More and more of them are looking for information and facts to share. And they are not limiting themselves to traditional content sources: 27% of 18-24’s time on social media is now spent reading posts created by brands. Creating interesting, shareable content will prove an increasingly important support driver for charities.
As citizens are confronted with more and more media and marketing content, the way that content is presented to them will become increasingly important. Information is likely to stand out if it is easy to obtain and share, if it is simple to read and contains visuals, if it is interactive (‘gamified’) and/or contains a call to action.
With the growth of new digital and video technologies, charities can also increasingly use content created by their customers. The key is to make easy to create and share, as ALS did with the ice bucket challenge.
User-generated content is part of a broader trend: customer-generated advocacy and marketing. Britons are exhibiting more technological and social autonomy: from price comparison to medical self-diagnosis. And they are increasingly trusting of their peers. As a result, customer advocacy is becoming an increasingly powerful marketing tool. For instance, consumers are increasingly happy to spread marketing messages: if they find them interesting and amusing, and if sharing them boosts their social status. Whether it’s on broad social media like Facebook or Twitter, or specialist image-sharing sites like Pinterest, which is growing as fast as Facebook did 5 years ago.
Unlike the ‘something for nothing’ generation that came of age in the ‘90s and ‘00s, teenagers today increasingly believe in meritocracy, collective autonomy and a sense of ‘duty’. This ‘Recession Generation’ felt the impact of the economic downturn early in their lives. As a result, they are more aware of the need for personal and communal effort. They will work hard for a cause they feel part of and believe in. They will help those they feel are part of their world. And it doesn’t hurt that volunteering also looks good on the CV! But there is a catch. They are self-sufficient – and typically distrustful of traditional methodologies and attitudes, and top-down organisations and hierarchies. They want to do things their way: and to appeal to them, charities will need to offer that. Embracing user-generated giving is a great way to do that.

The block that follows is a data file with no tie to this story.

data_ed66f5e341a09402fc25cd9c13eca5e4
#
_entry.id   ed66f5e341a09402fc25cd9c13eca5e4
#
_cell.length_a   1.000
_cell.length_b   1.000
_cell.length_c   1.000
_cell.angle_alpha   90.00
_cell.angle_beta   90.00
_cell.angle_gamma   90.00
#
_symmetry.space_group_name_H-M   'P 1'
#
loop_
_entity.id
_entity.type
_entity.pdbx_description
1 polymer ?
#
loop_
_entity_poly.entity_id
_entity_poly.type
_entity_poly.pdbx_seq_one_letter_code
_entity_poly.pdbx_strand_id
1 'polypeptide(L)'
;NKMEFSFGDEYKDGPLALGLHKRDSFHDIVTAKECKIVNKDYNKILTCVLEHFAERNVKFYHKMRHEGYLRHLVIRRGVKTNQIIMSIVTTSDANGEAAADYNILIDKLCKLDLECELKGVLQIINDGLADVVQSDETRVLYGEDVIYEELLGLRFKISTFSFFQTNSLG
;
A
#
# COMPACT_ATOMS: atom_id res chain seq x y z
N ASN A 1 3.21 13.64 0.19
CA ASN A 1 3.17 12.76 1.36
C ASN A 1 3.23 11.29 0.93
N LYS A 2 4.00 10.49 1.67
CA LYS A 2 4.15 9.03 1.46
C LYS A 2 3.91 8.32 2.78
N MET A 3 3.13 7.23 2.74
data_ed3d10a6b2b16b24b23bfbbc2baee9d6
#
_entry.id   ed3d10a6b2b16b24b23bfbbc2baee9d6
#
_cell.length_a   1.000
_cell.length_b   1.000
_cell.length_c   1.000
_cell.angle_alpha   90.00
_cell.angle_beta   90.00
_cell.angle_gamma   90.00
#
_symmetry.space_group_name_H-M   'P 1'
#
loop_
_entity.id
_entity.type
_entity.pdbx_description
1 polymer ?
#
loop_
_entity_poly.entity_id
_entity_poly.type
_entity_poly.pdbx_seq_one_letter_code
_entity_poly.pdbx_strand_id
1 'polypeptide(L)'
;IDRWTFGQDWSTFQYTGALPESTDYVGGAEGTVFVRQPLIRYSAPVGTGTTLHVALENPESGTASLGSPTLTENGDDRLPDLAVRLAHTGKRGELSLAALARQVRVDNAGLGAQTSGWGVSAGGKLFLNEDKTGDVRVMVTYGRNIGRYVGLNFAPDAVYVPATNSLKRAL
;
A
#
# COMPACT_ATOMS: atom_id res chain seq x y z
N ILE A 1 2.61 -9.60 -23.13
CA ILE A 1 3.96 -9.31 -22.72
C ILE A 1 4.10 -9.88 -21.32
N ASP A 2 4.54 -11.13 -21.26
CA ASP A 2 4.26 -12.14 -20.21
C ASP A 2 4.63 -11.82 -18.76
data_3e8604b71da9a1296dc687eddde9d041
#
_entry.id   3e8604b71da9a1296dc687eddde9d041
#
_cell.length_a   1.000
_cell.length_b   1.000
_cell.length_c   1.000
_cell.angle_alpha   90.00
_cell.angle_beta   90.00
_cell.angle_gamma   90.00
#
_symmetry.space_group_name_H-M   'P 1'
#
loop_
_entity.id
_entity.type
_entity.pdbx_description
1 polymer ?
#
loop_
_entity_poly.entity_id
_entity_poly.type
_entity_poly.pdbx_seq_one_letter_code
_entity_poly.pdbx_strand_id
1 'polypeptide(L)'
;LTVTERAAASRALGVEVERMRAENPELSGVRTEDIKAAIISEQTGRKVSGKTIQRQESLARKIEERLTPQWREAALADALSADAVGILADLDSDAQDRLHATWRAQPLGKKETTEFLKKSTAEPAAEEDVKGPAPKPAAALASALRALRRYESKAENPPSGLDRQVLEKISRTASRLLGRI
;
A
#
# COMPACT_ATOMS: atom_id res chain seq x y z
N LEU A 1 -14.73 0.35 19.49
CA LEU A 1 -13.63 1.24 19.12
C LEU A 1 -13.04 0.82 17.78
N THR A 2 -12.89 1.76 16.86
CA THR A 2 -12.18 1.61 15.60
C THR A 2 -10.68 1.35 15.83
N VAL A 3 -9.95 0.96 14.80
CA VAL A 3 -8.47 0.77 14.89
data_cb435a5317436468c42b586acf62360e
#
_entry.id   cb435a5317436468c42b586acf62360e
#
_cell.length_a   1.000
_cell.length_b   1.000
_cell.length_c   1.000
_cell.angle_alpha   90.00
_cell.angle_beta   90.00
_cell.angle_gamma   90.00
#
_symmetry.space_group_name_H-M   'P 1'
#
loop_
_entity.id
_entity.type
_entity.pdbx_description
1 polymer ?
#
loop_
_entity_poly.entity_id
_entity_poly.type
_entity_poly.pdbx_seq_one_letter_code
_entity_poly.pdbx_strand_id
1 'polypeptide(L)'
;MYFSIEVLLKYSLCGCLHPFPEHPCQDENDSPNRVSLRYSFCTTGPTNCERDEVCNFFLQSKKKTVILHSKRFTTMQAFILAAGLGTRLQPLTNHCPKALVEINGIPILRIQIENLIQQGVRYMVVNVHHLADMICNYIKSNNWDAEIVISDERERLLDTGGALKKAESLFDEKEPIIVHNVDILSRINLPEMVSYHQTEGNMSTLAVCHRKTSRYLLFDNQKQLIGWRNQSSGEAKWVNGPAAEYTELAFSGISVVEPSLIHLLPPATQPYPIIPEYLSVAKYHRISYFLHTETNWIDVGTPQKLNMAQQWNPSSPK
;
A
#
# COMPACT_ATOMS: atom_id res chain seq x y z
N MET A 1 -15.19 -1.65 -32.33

Recent technological and social developments have had a huge impact on commerce and the third sector. Future developments look set to open up even greater opportunities for charities: virtual reality and smart TV to wearables and the Internet of Things.
Some charities are already pioneering these new technologies. Street fundraisers from Amnesty International are using virtual reality headsets with images of the war-torn streets of Syria, rather than buckets and clipboards. Cancer Research now enables customers to donate money to its shops outside of normal retail hours via interactive shop windows. eBay users that have iPhones can offer a percentage of auction sales to charity via a new ‘Sell for Charity’ option.
More and more charity workers are embracing innovative fund-raising and marketing methodologies. But for a company to succeed in today’s volatile commercial environment, it needs to be able to adapt its campaigning and fund-raising strategies to technological and social changes as they happen. The key here is to create a company culture that is open to change: an ‘innovation culture’. Management needs to encourage innovative thinking among employees, offering appreciation and rewards for good new ideas. Staff should be given more autonomy to come up with, perhaps not their own targets, but certainly their own innovative ways of reaching those targets. Intrapreneurialism – small teams acting like start-ups within a larger company – should be encouraged.
Innovation can be a vital tool. It’s not about trying something just because it’s new or trendy. It’s about seeking out the opportunities new technologies, methodologies and markets provide. And that’s good for you, for your charity and for the planet.
The ten advisements for tomorrow’s charities
1. Try to have a presence on your givers’ favourite media and social channels
2. Make it easy – and fun – for givers to help you
3. Encourage givers to campaign and fund-raise on your behalf
4. Offer them interesting facts and visuals that they can share
5. Be the trusted knowledge hub for your sector or specialism
6. Emphasise the humanity of your charity and link to local areas
7. Encourage givers’ loyalty by making them feel part of your ‘family’
8. Find new ways to empower and engage your staff
9. Consider collaborating with other brands – and other charities
10. Seek out innovations and determine how to use them to further your charity